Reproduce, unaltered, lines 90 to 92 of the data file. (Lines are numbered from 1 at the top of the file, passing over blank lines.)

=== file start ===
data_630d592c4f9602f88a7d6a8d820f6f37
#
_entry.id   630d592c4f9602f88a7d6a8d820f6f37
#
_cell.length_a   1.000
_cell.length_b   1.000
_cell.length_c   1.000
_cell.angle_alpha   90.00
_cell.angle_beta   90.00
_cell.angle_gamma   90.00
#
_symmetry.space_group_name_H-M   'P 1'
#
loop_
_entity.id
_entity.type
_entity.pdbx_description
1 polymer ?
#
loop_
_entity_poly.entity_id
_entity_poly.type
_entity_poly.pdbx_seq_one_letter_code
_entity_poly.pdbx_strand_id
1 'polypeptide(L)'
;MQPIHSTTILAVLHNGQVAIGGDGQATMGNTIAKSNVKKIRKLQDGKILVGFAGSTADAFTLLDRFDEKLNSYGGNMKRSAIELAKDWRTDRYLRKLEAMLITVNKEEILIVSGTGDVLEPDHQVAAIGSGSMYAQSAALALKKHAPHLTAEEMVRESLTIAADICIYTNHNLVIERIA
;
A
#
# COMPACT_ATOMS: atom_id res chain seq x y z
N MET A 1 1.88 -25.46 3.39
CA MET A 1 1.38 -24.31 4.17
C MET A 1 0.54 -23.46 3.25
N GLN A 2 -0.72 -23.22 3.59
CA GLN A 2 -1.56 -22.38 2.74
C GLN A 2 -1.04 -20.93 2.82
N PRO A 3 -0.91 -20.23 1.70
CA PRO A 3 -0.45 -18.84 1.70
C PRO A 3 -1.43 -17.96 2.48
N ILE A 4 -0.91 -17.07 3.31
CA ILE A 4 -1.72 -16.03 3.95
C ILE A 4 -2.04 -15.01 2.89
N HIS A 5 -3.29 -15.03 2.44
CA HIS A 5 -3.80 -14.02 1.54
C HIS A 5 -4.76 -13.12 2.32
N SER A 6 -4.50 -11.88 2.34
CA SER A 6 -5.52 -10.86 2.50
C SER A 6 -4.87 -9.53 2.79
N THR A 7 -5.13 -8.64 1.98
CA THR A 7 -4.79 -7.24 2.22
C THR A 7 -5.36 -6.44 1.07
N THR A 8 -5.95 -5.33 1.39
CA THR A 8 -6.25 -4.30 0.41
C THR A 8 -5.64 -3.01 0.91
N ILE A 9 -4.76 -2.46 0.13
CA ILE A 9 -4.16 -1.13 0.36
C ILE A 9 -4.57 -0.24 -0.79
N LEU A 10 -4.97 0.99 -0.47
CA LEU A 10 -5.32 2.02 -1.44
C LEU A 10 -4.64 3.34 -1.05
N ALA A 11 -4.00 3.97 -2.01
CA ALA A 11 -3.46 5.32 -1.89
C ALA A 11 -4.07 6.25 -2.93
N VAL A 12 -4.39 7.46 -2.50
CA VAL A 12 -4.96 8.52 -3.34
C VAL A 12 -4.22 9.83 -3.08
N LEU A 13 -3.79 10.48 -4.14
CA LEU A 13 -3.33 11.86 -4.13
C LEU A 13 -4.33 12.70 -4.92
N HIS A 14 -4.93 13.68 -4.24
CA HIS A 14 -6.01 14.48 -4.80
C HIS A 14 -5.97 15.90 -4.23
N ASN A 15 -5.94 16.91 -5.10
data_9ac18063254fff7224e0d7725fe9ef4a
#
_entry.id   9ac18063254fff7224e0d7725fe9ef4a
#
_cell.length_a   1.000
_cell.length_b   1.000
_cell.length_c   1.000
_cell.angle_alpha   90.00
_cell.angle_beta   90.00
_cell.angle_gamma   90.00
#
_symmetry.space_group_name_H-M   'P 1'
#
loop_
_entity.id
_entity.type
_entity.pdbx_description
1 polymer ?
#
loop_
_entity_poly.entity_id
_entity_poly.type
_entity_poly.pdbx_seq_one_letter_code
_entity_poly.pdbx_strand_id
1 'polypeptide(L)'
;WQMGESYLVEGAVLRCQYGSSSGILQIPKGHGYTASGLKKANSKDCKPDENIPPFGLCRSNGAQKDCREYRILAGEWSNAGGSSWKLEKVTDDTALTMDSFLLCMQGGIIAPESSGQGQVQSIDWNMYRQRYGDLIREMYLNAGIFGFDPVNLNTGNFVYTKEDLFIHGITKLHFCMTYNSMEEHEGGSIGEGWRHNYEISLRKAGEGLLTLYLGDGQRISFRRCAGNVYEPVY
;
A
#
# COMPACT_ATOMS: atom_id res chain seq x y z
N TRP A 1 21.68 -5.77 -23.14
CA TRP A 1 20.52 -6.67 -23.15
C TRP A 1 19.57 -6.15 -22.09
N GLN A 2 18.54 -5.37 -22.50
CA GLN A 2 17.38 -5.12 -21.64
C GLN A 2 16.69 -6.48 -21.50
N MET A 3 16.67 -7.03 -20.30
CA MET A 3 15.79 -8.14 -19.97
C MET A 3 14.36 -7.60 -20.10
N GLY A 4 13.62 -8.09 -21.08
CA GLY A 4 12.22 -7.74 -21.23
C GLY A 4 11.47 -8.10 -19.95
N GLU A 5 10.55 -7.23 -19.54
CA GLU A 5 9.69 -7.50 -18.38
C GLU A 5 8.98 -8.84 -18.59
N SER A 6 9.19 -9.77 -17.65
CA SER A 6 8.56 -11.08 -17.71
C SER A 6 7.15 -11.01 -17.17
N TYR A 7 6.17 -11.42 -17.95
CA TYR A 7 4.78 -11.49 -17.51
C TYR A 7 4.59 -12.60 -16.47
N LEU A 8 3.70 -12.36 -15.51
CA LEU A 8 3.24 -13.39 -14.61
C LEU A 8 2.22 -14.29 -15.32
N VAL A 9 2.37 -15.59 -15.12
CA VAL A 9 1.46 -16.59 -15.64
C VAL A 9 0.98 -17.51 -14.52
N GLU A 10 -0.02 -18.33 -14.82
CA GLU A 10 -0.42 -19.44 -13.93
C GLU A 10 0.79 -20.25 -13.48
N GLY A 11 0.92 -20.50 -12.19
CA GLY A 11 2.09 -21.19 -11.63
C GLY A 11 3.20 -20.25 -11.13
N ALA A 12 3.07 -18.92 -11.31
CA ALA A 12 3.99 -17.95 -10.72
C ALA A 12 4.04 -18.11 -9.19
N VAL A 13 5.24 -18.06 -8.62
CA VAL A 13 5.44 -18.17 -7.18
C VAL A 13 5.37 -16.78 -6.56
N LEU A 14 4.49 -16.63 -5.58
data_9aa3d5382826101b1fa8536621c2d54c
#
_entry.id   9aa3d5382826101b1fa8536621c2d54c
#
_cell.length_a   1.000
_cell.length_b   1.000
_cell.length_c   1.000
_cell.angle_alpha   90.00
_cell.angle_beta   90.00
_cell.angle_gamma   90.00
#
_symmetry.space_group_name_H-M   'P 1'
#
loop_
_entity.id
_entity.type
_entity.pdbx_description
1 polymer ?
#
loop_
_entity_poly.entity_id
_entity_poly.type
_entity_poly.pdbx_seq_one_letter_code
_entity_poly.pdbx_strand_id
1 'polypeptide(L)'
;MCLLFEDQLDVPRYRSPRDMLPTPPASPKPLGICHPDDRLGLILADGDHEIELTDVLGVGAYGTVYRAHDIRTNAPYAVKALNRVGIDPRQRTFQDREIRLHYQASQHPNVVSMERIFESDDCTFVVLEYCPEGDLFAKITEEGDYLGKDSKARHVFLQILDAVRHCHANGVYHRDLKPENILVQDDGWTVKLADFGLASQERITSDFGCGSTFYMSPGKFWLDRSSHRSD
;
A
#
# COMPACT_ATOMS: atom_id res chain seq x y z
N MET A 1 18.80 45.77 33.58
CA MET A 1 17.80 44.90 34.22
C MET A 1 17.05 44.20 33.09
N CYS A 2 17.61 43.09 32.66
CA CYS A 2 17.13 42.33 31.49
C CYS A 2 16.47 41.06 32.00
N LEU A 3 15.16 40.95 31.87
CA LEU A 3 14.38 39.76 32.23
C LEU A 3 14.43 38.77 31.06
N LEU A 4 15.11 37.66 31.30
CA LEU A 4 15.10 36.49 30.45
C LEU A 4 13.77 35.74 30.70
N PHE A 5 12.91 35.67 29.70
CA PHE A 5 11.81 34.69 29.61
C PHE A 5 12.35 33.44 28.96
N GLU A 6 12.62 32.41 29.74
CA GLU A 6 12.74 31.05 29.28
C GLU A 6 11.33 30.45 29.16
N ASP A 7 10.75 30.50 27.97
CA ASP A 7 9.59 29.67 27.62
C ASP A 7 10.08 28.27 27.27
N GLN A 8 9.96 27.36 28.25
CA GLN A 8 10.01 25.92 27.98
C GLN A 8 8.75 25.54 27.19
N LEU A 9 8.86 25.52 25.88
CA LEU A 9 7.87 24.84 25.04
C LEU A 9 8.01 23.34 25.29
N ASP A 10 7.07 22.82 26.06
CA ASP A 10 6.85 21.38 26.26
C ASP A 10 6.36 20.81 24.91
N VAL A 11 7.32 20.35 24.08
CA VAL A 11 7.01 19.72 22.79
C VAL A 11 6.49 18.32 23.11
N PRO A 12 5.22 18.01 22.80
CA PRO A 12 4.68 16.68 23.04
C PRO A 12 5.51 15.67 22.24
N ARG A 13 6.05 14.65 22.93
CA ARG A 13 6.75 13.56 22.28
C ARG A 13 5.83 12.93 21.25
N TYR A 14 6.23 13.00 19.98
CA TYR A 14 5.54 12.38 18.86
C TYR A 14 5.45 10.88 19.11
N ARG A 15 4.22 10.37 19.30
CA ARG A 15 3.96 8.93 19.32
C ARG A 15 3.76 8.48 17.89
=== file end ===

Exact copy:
_entity.pdbx_description
1 polymer ?
#